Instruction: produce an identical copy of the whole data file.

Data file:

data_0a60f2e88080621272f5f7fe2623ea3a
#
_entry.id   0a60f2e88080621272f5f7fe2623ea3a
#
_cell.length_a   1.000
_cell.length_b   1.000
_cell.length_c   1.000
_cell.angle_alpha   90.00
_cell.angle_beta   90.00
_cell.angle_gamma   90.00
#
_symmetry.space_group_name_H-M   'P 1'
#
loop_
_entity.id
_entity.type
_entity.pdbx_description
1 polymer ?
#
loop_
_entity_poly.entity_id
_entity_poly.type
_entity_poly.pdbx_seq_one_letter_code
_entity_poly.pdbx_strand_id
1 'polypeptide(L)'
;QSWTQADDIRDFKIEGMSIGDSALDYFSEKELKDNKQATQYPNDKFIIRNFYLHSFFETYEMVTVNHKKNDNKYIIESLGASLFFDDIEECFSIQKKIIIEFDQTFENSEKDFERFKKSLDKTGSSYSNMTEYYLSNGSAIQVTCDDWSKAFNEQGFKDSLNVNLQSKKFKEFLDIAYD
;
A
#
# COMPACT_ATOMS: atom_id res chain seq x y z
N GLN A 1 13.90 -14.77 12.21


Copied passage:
data_0a60f2e88080621272f5f7fe2623ea3a
#
_entry.id   0a60f2e88080621272f5f7fe2623ea3a
#
_cell.length_a   1.000
_cell.length_b   1.000
_cell.length_c   1.000
_cell.angle_alpha   90.00
_cell.angle_beta   90.00
_cell.angle_gamma   90.00
#
_symmetry.space_group_name_H-M   'P 1'
#
loop_
_entity.id
_entity.type
_entity.pdbx_description
1 polymer ?
#
loop_
_entity_poly.entity_id
_entity_poly.type
_entity_poly.pdbx_seq_one_letter_code
_entity_poly.pdbx_strand_id
1 'polypeptide(L)'
;QSWTQADDIRDFKIEGMSIGDSALDYFSEKELKDNKQATQYPNDKFIIRNFYLHSFFETYEMVTVNHKKNDNKYIIESLGASLFFDDIEECFSIQKKIIIEFDQTFENSEKDFERFKKSLDKTGSSYSNMTEYYLSNGSAIQVTCDDWSKAFNEQGFKDSLNVNLQSKKFKEFLDIAYD
;
A
#
# COMPACT_ATOMS: atom_id res chain seq x y z
N GLN A 1 13.90 -14.77 12.21